It is easy to confuse the distinguished Vino Nobile de Montepulciano with Montepulciano D’Abruzzo, a red wine grape grown in the Abruzzo region of east-central Italy, stretching between the Apennine mountains of Italy’s spine and the Adriatic coast. The wines made from this grape are often highly aromatic with earthy black berry notes and an inky-purple color with a thick, almost syrupy mouthfeel. They will maintain their freshness for ten years or more, but do not evolve complexity in the bottle over time like Vino Nobile. Nevertheless, as this week’s La Quercia Montepulciano Riserva demonstrates, it’s pretty good stuff!


Utopian Desperation

The recent shooting episode targeting the Republican Congressional baseball team is deeply Disturbing on many levels. While Right-wing Nut Jobs regularly engage in mass shootings,  wimpy left-wingers typically choose less dramatic forms of protest. Which begs the Question: has Something Changed?

I think a lot of us Old Liberals can relate to the Desperation and Depression that may have driven Mr. Hodgkinson. Sanders supporters in particular fought hard to create a little Window of Possibility that our Nation would move toward a Thomas More-ian Utopia, where “Kindness and good nature unite men more effectually…than the bond and obligation of words.” But instead, we find ourselves in that world’s Dystopian Opposite, and that is an Ongoing source of Grief and Loss to many of us. If Utopias represent our Dreams of an Ideal Possible Future, available and beckoning if only We Take the Right Road, Dystopias are the Nightmare Societies waiting for us down All the Wrong Roads.

Over half our population are now living a Worst Possible Dystopian Nightmare as  Giddy Republicans Take Aim to Roll Back the Twentieth Century with regard to economic justice, environmental protections, public education— Everything we hold Dear.  Maybe this Near Miss can shift the Rhetoric toward bringing some much needed “kindness and good nature” back to our National Dialogue. Seems unlikely, but one way or another, we need an overall Realization that Partisanship has become the Enemy of the Common Good.


Mar a Lago Update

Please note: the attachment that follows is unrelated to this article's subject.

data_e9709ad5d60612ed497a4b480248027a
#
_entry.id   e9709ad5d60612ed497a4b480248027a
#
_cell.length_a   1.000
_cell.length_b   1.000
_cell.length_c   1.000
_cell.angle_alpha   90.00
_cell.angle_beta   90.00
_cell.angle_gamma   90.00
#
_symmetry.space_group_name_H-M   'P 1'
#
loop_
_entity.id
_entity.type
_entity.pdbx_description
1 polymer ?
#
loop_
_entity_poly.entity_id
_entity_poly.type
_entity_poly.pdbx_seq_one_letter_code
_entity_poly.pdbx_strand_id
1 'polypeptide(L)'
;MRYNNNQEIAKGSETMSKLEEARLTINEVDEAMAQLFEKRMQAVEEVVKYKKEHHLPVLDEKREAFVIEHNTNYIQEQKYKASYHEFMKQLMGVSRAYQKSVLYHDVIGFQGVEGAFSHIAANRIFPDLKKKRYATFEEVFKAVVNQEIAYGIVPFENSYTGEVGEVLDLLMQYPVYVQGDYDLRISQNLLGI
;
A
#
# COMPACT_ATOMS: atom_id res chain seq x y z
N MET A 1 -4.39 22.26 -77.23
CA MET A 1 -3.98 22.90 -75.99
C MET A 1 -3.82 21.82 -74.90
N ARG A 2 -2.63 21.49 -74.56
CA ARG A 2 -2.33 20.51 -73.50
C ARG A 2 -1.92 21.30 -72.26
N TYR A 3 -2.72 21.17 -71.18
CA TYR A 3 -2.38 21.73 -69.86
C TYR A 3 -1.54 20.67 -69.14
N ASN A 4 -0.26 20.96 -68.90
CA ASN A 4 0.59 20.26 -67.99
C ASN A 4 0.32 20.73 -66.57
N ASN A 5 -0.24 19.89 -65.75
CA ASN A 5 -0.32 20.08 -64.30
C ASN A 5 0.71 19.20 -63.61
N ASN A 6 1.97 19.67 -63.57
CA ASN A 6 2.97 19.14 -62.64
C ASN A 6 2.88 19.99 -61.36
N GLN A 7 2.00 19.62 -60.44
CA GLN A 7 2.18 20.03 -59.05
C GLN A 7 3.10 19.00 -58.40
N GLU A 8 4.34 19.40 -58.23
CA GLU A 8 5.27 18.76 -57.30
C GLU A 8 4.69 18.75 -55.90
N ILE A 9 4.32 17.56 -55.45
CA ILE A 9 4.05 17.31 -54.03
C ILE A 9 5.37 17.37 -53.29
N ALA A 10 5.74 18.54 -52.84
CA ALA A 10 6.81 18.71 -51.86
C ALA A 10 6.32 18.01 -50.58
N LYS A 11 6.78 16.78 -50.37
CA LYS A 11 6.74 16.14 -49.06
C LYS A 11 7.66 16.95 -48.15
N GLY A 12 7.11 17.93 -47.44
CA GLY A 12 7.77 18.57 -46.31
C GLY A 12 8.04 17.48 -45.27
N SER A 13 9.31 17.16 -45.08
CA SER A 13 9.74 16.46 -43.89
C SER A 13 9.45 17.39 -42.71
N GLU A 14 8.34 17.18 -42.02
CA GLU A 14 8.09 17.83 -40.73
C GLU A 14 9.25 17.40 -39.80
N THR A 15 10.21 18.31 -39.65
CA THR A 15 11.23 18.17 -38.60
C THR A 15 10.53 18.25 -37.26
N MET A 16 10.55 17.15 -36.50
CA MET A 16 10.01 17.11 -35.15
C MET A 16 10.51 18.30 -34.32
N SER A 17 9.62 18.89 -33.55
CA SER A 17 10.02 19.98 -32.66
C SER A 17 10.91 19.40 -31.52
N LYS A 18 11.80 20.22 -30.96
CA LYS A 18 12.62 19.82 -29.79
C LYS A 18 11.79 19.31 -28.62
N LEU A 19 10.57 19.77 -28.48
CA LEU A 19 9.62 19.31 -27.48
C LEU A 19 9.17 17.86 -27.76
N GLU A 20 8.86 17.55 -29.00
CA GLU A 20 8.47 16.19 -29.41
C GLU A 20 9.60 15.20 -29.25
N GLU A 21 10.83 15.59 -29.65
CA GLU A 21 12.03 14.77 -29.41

IMG_20160719_143417564_HDROne of my Zen teachers often used the phrase “Not Enough Water to Float a Boat,” generally a commentary on someone’s Level of Development. So now every time the Tweetster in Chief falls out of his Nest at Three in the Morning and starts Tweeting in Distress, the phrase comes back. Maybe that’s why I so like this little picture of the Duck Doll with Shades that I took a few years ago at a little pool next to the Friday Harbor Marina. I immediately recognized Who it Was. Which serves to demonstrate that a Plastic Duck can Float in a lot less water than a Creature with Actual Substance. Swim even, after a Fashion.

I also mentioned a month or two ago the Story of the Three Envelopes. Tonight as we go to press, with the Baseball Shooting, the Expansion of the Special Investigation to include The Tweetster Himself, the VP’s hiring of Legal Counsel, the Congressional Mandate against All Things Russian, and the latest series of Pwesidential Tweets about the Unfairness of it All, we are Comfortable Saying that it is Time for The Tweetster to Open the Second Envelope, which as you might recall, advises “Blame Congress!” Stay tuned!

Wild Roses

IMG_20170614_123946116Our daily dog walk generally goes by the wetland across Legoe Bay Road from the old Aquaculture School. Every day though the scene is the same, the Light is different, the Content is slightly different, the Weather and Wildlife are different, and the Feeling is Different. In general that means that the same scene always has a New Feature to Delight the Eye.

Today the Wild Roses were showing magnificently, despite the overcast sky and intermittent rain. And although this photo doesn’t do the scene Justice (clicking on it will help!), suffice it to say that these are probably my favorite flowers, and at the moment they are Shining Brightly with Color and Fragrance all over our little Island, and we are all Lucky Ducks to have them to Share the Day with!


This week’s  wine tasting

Aravo albarino ’13 Spain  $14
A one-of-a-kind, lush, medium-bodied Albariño that fills the mouth with apples, lime, peaches, flowers and grass, with bracing acidity and cleansing minerality.

Chapoutier Belleruche Rosé ’16   France    $13
The Grenache in this food-friendly Provencal-style  rosé  adds bright red stone fruit flavors; the Cinsault brings its delicate strawberry aroma; and the Syrah adds body, making for a great pairing even with the intense flavors of seafood.